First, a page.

Lebanon Is Becoming Increasingly Tough for Journalists

Lebanon Is Becoming Increasingly Tough for Journalists

Once hailed as a model for free thinking and expression, Lebanon is becoming increasingly authoritarian toward dissenting voices and the rights of journalists.


Once hailed as a model for free thinking and expression, Lebanon is becoming increasingly authoritarian toward dissenting voices and the rights of journalists to be critical of government action and political parties. Media outlets and independent writers are gradually finding themselves in a tougher environment to do their job of informing the public of the truth.

An unfortunate example of the risks journalists faces while working in Lebanon is the loss of our fellow writer and activist, Lokman Slim. Lokman was a long-time critic of Hezbollah and other parties that belonged to the sectarian ruling class. But he directed his most fiery and brisk denunciation at the heart of where he believed Lebanon’s problems lie: Hezbollah. He was found dead in the south of Lebanon, a region Hezbollah has the strongest influence in the country. His death was gruesome. Four bullets to the head and one in the back. Why did he die? Because someone thought his beliefs “crossed the line.” Lokman himself came from a Shia Muslim background but refused to allow Hezbollah to have the monopoly on the Shia community from which it claims to draw its legitimacy. Such a grim reality cannot be ignored. Organizations and individuals have taken notice of the shift in how the media is being treated on the ground in Lebanon.


Freedom House, a non-partisan human rights organization that monitors the levels of democratic freedoms across the globe, reported signs of substantial self-censorship in Lebanon by journalists and bloggers. It found in 2019 that self-censorship has increased in the blogosphere and in top media circles out of fear of offending certain sectarian voices in the government.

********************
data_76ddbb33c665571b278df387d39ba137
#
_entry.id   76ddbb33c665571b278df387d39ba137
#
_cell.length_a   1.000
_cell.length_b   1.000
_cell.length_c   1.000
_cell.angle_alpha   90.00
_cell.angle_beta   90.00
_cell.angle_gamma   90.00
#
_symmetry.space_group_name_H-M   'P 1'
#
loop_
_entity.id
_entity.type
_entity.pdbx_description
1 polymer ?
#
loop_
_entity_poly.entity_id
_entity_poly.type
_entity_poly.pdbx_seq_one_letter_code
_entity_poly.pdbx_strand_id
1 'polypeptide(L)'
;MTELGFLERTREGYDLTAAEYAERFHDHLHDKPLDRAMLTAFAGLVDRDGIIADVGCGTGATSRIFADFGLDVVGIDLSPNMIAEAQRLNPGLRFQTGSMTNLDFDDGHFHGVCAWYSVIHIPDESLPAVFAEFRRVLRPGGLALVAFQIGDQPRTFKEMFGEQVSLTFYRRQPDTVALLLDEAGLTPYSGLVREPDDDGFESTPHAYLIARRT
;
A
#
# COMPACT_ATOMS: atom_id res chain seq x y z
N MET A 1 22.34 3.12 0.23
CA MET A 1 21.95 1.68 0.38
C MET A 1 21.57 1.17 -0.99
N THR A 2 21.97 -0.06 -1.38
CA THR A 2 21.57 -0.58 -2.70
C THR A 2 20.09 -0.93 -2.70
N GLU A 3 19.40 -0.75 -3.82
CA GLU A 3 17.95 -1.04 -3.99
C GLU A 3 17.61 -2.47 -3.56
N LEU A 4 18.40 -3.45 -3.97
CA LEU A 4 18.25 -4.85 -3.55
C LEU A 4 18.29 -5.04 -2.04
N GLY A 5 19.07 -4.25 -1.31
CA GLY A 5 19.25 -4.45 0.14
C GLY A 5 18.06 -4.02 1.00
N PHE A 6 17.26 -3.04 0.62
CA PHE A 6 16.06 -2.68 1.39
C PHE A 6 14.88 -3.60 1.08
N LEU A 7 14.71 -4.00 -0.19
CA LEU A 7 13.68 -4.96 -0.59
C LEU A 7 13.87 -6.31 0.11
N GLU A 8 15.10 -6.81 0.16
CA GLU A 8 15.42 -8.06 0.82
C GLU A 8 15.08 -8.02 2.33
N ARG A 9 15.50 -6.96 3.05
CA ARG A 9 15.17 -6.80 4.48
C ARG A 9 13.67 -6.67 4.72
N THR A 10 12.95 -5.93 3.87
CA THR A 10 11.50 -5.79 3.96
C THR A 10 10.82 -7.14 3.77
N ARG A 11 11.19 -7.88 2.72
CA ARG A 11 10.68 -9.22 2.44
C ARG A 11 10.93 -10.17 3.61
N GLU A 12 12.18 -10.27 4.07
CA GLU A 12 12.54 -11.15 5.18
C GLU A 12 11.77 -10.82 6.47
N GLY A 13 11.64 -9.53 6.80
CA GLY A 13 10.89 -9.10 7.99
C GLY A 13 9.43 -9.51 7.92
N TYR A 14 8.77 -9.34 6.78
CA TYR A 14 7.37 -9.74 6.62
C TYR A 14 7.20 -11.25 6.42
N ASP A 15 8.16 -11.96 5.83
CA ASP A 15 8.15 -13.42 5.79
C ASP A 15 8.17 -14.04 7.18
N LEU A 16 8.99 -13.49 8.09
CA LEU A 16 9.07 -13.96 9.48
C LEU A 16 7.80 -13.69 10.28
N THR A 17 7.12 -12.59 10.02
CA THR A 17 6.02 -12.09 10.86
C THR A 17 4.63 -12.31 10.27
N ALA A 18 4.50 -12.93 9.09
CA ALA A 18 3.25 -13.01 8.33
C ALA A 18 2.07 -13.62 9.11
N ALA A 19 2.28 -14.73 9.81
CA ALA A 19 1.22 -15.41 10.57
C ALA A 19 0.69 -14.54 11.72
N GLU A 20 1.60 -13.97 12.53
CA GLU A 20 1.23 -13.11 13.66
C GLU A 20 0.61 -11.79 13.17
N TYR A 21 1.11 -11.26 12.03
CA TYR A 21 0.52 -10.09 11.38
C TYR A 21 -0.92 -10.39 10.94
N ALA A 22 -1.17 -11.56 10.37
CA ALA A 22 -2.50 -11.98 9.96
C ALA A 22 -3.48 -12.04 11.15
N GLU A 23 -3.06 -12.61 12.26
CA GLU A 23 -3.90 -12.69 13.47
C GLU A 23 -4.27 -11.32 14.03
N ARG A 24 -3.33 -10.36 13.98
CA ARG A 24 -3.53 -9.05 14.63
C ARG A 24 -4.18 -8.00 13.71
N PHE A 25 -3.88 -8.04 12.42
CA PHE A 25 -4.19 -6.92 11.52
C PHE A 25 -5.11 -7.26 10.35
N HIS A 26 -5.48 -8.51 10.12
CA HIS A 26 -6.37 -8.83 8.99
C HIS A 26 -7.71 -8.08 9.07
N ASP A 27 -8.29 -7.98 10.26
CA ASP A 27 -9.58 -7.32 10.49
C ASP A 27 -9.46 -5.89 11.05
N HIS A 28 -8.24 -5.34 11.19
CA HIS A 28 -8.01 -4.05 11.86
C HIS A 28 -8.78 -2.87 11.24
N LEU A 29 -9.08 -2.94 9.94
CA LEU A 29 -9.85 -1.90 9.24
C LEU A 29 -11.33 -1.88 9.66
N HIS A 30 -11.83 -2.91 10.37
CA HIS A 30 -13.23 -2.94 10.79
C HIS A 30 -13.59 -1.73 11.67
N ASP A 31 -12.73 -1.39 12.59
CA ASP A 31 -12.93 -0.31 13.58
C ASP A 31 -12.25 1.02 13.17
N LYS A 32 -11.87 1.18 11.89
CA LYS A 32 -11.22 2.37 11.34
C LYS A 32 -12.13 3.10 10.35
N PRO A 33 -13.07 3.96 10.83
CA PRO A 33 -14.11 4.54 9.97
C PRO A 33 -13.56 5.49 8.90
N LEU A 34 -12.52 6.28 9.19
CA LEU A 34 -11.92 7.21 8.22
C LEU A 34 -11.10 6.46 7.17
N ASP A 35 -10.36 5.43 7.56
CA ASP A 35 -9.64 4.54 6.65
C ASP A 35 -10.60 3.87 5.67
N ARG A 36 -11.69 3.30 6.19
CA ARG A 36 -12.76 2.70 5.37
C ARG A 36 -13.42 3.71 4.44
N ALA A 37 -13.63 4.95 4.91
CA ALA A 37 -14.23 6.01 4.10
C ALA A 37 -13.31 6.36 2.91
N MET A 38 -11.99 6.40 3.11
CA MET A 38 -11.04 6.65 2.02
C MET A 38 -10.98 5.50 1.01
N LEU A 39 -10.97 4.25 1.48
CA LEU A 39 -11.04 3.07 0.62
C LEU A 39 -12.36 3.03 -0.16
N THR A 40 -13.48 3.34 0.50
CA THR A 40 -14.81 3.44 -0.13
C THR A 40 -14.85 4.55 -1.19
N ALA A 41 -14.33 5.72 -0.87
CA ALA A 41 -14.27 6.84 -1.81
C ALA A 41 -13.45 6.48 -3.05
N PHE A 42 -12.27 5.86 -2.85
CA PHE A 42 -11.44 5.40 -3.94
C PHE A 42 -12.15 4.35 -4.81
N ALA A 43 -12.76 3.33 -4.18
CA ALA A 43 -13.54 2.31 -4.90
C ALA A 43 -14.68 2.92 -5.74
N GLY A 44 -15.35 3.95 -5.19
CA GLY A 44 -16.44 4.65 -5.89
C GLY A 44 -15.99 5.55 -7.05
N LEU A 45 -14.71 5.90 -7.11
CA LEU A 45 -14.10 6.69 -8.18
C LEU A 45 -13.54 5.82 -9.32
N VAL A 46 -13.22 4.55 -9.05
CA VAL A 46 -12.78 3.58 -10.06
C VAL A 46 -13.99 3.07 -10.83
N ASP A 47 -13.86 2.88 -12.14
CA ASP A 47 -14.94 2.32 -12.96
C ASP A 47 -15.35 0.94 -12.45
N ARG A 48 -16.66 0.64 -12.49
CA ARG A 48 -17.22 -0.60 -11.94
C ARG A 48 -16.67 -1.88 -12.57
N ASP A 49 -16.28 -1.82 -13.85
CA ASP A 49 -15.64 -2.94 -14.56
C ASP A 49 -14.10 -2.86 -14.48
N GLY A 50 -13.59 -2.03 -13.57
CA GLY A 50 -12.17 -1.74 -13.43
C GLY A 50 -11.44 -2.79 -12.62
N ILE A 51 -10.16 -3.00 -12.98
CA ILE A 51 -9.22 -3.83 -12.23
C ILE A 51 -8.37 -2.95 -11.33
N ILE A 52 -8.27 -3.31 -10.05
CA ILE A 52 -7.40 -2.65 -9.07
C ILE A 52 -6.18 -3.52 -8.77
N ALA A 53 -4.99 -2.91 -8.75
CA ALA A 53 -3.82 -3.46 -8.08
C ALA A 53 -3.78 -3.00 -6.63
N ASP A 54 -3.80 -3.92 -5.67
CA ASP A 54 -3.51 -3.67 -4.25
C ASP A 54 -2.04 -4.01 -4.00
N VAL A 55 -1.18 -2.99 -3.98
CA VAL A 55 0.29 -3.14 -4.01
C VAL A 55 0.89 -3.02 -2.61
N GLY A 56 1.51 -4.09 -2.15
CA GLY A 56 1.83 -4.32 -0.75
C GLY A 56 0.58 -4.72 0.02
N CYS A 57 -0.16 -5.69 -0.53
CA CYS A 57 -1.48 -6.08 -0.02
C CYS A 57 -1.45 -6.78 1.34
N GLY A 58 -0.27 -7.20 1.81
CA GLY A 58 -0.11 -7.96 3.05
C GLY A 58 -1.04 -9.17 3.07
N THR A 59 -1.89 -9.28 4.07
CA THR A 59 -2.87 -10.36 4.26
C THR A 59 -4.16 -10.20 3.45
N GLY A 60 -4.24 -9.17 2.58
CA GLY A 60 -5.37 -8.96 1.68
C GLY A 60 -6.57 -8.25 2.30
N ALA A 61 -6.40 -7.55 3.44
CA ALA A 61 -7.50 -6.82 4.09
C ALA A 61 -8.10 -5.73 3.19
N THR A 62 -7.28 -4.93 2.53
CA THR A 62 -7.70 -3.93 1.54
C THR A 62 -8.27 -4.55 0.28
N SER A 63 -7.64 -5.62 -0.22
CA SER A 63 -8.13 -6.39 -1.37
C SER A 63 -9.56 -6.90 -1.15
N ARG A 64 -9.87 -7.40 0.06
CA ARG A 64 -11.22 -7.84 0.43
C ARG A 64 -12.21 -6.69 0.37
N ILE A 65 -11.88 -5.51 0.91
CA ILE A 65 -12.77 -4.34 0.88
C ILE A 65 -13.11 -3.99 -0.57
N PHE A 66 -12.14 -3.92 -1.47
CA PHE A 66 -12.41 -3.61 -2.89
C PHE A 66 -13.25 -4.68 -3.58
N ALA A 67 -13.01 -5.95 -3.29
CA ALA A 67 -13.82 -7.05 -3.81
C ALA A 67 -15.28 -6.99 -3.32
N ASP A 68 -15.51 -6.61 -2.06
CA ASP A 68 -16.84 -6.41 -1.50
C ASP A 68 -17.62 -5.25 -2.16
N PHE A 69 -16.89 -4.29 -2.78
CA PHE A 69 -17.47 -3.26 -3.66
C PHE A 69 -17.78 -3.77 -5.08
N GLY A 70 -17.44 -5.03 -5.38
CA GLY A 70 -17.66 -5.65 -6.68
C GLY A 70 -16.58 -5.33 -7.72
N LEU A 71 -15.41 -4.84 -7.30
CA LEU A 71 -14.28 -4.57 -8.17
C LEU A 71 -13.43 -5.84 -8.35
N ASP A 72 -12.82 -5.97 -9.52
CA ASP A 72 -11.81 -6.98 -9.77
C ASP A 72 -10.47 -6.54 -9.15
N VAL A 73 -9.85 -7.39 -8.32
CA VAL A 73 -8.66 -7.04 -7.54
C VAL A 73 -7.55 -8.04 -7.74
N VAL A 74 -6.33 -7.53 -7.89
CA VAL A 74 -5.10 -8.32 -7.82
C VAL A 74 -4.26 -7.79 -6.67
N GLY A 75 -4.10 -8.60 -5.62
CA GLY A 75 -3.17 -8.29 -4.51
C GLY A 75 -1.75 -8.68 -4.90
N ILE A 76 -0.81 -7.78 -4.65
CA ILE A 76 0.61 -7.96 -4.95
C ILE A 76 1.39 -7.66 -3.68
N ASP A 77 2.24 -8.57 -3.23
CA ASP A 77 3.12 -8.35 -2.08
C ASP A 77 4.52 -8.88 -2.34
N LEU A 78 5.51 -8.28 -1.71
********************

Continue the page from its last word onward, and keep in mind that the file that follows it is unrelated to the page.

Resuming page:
The study also revealed how highly partisan the official media is in Lebanon because of its connections to the political class. Thankfully, because of internet access and the rise of digital media, it is challenging the system’s power in controlling the flow of information. However, government officials are using other means to block independent voices from delivering the news.  

Journalists who are friends and acquittances have spoken up about how difficult things have become when exercising their right of freedom of expression. Tarek Hmaidan, founder and CEO of Thawra TV, a channel dedicated to supporting the principles of Lebanon’s 2019 revolution, spoke to The National Interest about the frustrations independent media faces while trying to cover events in Lebanon.

“At the Parliament, they don’t let us work freely and now won’t let us go in. Ever since independent MPs Najat Saliba and Melhem Khalaf started their sit-in in Parliament in objection to the lack of a president, some independent media have lost access.” Tarek also talked about Lokman Slim and why he believed he was marked for death. “He was Shia criticizing Shia. This put him in a dangerous situation. If he was Christian, Druze, or any other religion, maybe they would not have killed him.” The point Hmaidan was making is: some members of the sectarian class do not tolerate criticism from those of their same confession. Instead, they are deemed traitors and must pay a penalty. Regardless of the motivation behind Lokman’s killing, the current environment makes people hesitate to speak and write with confidence that no harm will come to them.

Diana Moukallah, a journalist who works with Daraj Media, commented to TNI on today’s climate regarding free speech issues. “I believe it’s the mother of all battles here in Lebanon as the intimidation is increasing. If Lebanon loses the battle, then, the whole meaning of the country is lost for good. From the case of journalists being summoned to the case of imposing prior permission on lawyers to give interviews to the rising grip on mainstream media, I believe we are battling a vicious ruling class trying to impose restrictions on free speech.” 

If journalists in Lebanon start believing their voices could be silenced through blackmail or violence, the situation will worsen. Hmaidan expressed support for the idea that independent journalists should “unify and form a type of union to protect one another.” Without solidarity, true journalism will perish. It is time to put the criteria for free media protection back on the table if Lebanon is to have any serious chance of rebuilding what it once had as a democratic way of life.

Adnan Nasser is an independent foreign policy analyst and journalist with a focus on Middle East affairs. Follow him on Twitter @Adnansoutlook29.

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